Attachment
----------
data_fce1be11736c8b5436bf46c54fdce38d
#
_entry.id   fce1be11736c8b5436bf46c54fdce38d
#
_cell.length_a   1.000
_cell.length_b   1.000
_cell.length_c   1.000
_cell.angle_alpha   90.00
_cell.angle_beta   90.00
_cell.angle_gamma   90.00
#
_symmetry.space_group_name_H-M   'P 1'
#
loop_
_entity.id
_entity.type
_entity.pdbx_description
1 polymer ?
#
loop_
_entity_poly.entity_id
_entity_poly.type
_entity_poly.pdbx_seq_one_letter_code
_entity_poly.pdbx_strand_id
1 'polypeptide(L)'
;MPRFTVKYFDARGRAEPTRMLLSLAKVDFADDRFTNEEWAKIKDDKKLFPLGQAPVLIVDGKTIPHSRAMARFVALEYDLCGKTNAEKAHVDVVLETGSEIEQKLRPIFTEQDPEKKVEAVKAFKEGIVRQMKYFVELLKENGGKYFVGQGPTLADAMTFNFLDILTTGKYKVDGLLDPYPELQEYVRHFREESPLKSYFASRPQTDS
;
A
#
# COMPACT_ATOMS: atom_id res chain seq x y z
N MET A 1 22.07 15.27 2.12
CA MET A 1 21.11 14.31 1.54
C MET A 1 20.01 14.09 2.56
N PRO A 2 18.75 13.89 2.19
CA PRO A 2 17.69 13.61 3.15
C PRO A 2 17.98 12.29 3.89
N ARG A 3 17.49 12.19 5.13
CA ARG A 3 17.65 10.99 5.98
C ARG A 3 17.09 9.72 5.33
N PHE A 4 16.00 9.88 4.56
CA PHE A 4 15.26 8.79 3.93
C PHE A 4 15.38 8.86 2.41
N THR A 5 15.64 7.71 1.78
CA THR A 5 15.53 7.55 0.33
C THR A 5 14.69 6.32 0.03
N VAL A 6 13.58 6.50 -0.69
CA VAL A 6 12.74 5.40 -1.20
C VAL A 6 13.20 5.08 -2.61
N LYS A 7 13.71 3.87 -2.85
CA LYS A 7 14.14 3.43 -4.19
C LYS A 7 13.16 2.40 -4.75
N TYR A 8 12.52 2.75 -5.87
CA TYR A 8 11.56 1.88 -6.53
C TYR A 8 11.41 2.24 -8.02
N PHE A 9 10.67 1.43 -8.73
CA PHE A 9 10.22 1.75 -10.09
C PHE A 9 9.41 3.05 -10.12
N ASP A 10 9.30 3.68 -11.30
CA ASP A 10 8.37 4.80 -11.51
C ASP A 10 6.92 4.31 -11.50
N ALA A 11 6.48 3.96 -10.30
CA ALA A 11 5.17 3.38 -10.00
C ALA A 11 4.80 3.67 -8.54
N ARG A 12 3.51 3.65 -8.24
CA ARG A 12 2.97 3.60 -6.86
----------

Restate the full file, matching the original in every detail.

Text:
data_fce1be11736c8b5436bf46c54fdce38d
#
_entry.id   fce1be11736c8b5436bf46c54fdce38d
#
_cell.length_a   1.000
_cell.length_b   1.000
_cell.length_c   1.000
_cell.angle_alpha   90.00
_cell.angle_beta   90.00
_cell.angle_gamma   90.00
#
_symmetry.space_group_name_H-M   'P 1'
#
loop_
_entity.id
_entity.type
_entity.pdbx_description
1 polymer ?
#
loop_
_entity_poly.entity_id
_entity_poly.type
_entity_poly.pdbx_seq_one_letter_code
_entity_poly.pdbx_strand_id
1 'polypeptide(L)'
;MPRFTVKYFDARGRAEPTRMLLSLAKVDFADDRFTNEEWAKIKDDKKLFPLGQAPVLIVDGKTIPHSRAMARFVALEYDLCGKTNAEKAHVDVVLETGSEIEQKLRPIFTEQDPEKKVEAVKAFKEGIVRQMKYFVELLKENGGKYFVGQGPTLADAMTFNFLDILTTGKYKVDGLLDPYPELQEYVRHFREESPLKSYFASRPQTDS
;
A
#
# COMPACT_ATOMS: atom_id res chain seq x y z
N MET A 1 22.07 15.27 2.12
CA MET A 1 21.11 14.31 1.54
C MET A 1 20.01 14.09 2.56
N PRO A 2 18.75 13.89 2.19
CA PRO A 2 17.69 13.61 3.15
C PRO A 2 17.98 12.29 3.89
N ARG A 3 17.49 12.19 5.13
CA ARG A 3 17.65 10.99 5.98
C ARG A 3 17.09 9.72 5.33
N PHE A 4 16.00 9.88 4.56
CA PHE A 4 15.26 8.79 3.93
C PHE A 4 15.38 8.86 2.41
N THR A 5 15.64 7.71 1.78
CA THR A 5 15.53 7.55 0.33
C THR A 5 14.69 6.32 0.03
N VAL A 6 13.58 6.50 -0.69
CA VAL A 6 12.74 5.40 -1.20
C VAL A 6 13.20 5.08 -2.61
N LYS A 7 13.71 3.87 -2.85
CA LYS A 7 14.14 3.43 -4.19
C LYS A 7 13.16 2.40 -4.75
N TYR A 8 12.52 2.75 -5.87
CA TYR A 8 11.56 1.88 -6.53
C TYR A 8 11.41 2.24 -8.02
N PHE A 9 10.67 1.43 -8.73
CA PHE A 9 10.22 1.75 -10.09
C PHE A 9 9.41 3.05 -10.12
N ASP A 10 9.30 3.68 -11.30
CA ASP A 10 8.37 4.80 -11.51
C ASP A 10 6.92 4.31 -11.50
N ALA A 11 6.48 3.96 -10.30
CA ALA A 11 5.17 3.38 -10.00
C ALA A 11 4.80 3.67 -8.54
N ARG A 12 3.51 3.65 -8.24
CA ARG A 12 2.97 3.60 -6.86